|Biggest baseball playoff upsets|
From the Page 2 mailbag
Earlier this week, Page 2 listed its choices for the 10 biggest baseball playoff upsets. We knew there'd been other spoilers and, as usual, we wanted your take.
We received about 375 letters on the topic, and here's how our readers ranked the top 10. Be sure to vote in the poll at right to crown baseball's biggest playoff upset of all time.
1. 1988 Dodgers over A's (35 letters)
Even hard-core Dodgers fans like myself had a hard time believing our beloved Blue Crew had a chance. Sure, they had the NL Cy Young Award winner, Hershiser, but who else? They had an aging Fernando. They traded away the bat of Pedro Guerrero -- for John Tudor (groan). Team sparkplug Kirk Gibson famously had one, and then two bad legs (we love you, Vin!). A bunch of no-names in the field -- scatter-armed Steve Sax, Mike Davis? Dave Anderson? Franklin Stubbs? Jeff Hamilton? Who were these guys?!
Hershiser loses Game 1 to the Mets. How many Dodger fans thought the season was over right there? But, they came back! Despite Jay Howell suspended for doctoring the baseball, losing the use of Kirk Gibson and going head-to-head with A's famous "Bash Brothers," the never-say-die Dodgers and their bench full of "stunt men," battled (from down 3-2) to overtake the Mets in 7 and then embarrass the overwhelmingly favored A's for the crown in five.
La Crescenta, Calif.
2. 1990 Reds over A's (33 letters)
The A's had little trouble getting back to the World Series to defend their title in 1990, leading the majors in wins that year. For them to be swept by a team that they were expected to sweep was a huge upset.
ESPN's own Joe Morgan, stated in The Sporting News that, "not since 1954 had the outcome of a World Series appeared such a foregone conclusion." In that same issue, he outlined every reason why the Reds could win. Basically, they proceeded to meet every one.
People forget that this was a Reds team that started out 35-5, and fended off every threat through the course of the year, including a Pirates team also favored to win in the NLCS. Morgan noted that the Reds had power pitching like the A's hadn't faced, specifically mentioning Rijo and the Nasty Boys (Eckersley may have been the best closer in baseball at the time, but in 1990, Dibble, Myers or Charlton could've have been the primary closer on virtually any other team), as well as the offensive and defensive threats of Barry Larkin and Eric Davis.
I was at Game 1 of the World Series, and you could tell it was going to be all Reds' from the first inning. From Jose Rijo striking out Henderson and Canseco in the top of the first, to Davis' homer off of Stewart in the bottom, the Reds had their way with those powerful A's. Everyone got into the act this series ... a base hit from Joe Oliver in Game 2 scored little known Billy Bates for the game-winning run in the bottom of the 10th ... Oh, what a wonderful day it was for Cincinnati.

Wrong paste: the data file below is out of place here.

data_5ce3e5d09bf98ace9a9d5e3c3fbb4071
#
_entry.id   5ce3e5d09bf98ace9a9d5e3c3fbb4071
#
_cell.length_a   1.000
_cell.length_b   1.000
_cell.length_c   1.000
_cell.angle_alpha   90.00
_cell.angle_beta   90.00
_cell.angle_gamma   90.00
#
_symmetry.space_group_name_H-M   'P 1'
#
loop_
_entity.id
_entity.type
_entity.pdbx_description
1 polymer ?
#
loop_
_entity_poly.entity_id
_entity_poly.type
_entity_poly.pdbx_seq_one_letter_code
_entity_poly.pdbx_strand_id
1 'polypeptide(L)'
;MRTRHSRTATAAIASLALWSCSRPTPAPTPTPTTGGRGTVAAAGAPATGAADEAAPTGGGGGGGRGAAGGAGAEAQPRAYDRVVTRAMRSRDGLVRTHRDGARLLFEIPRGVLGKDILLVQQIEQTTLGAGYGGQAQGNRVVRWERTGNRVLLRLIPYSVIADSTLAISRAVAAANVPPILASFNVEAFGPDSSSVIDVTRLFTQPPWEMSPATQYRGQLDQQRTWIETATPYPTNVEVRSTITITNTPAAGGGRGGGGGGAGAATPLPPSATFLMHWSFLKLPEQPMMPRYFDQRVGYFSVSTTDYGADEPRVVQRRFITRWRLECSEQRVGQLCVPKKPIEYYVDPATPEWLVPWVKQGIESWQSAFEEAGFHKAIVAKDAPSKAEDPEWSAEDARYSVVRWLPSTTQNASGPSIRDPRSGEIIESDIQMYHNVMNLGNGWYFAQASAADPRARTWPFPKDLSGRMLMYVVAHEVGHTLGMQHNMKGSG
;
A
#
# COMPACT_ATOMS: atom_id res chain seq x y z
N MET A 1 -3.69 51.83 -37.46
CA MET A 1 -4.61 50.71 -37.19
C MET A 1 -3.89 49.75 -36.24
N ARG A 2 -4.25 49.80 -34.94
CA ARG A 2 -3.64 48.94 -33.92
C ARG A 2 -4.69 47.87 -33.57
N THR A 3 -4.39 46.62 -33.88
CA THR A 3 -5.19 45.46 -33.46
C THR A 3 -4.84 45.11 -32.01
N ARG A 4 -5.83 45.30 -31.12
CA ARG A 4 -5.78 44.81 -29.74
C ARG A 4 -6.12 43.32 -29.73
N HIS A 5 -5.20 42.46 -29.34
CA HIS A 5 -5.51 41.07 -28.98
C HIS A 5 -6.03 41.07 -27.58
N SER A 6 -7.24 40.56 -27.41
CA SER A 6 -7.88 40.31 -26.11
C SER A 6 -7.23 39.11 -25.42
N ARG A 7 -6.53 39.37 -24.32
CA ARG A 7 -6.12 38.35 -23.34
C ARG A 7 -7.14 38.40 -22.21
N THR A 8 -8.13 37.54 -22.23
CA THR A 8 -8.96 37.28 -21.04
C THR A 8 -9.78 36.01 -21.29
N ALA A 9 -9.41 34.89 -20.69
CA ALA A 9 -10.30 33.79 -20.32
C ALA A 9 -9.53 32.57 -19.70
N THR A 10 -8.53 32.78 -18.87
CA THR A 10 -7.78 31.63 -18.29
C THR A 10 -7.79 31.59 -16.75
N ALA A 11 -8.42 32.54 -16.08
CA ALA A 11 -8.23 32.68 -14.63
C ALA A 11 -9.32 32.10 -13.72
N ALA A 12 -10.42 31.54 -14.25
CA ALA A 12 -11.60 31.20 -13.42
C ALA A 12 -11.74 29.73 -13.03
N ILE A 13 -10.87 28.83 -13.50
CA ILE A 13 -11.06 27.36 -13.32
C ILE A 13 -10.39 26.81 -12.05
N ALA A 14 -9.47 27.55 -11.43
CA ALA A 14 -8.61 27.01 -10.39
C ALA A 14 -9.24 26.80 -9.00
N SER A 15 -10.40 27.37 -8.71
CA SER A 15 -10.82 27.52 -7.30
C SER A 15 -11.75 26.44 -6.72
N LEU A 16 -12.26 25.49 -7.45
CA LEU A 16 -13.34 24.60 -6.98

This is right up there in the, "Who'd have believed it?!" category. This was a team led by the great Lou Piniella, but the players were mostly a bunch of no-names. Jose Rijo and the bespectacled Chris Sabo swept the defending World Champion Oakland A's. Nobody was expecting them to pull that off.
3. 1960 Pirates over Yankees (27 letters)
The 1960 World Series, bar none. The Yanks out scored the Bucs 55-27 and out-homered them 10-4. Not to mention a .338 to .256 BA advantage. Mickey Mantle, Roger Maris, Yogi Berra, Whitey Ford, Bobby Richardson, Moose Skowron and Elston Howard were beaten by Roberto Clemente, Bill Mazeroski, Hal Smith and Vern Law ... go figure.
1960 was no different. The Yankees were playing the Pirates and were expected to go through their National League opponent like a combine through wheat. Bill Mazeroski changed all that. The shocking ninth inning home run that produced the single greatest baseball playoff upset in history is still alive in my family. Dad (the biggest Pirates fan in the world), still reminds me (the biggest Yankee fan in the world), that an improbable hit by a improbable hitter to beat the greatest franchise in history, has no rival.
John J. Anania
4. 1969 Mets over Orioles (24 letters)
In the days before free agency, seven years was a short period of time to have a winner built from scratch. Not only had the Mets never won big before, they never had a winning record. Truth be told -- they sucked. And their players were either castoffs, journeymen or young and untested. The Orioles were solid everywhere with proven all-stars throughout the lineup. Quite the accomplishment.
John M. D'Arecca
New Brunswick, N.J.
On paper, there was no way that team of perpetual losers should have been able to stand up to the powerful O's. But, it happened, giving hope to all of the downtrodden in sports. When I was in high school in upstate N.Y., they showed us the "Miracle Mets" highlight film every time P.E. got rained out ... we must have seen it about 30 times! I can still hear Vin Scully's narration, he summarized it the only way possible -- "Amazin'!"
5. 1993 Phillies over Braves (23 letters)
1993 Atlanta Braves -- You have your offense powered by Fred McGriff, Ron Gant and David Justice in the prime of their careers. The rotation features John Smoltz, Greg Maddux and Tom Glavine. You're managed by Bobby Cox and owned by mega-mogul Ted Turner.
1993 Philadelphia Phillies -- You get your offense from the beer-bellied trio of Lenny Dykstra, John Kruk and Darren Daulton (each who only played four or five healthy, full seasons of baseball). You're ace is a young Curt Schilling. Nice, but you have the one-year wonder Danny Jackson and the king of the trading deadline, Terry Mulholland, backing him up. Did I forget to mention Tommy Greene? Yes, Tommy Greene (who?) was the Phillies' No. 2 starter. You had Mitch Williams as your closer. The textbook manager is Jim Fregosi. Your owner passed up on Bobby Bonilla ... and opted for Milt Thompson.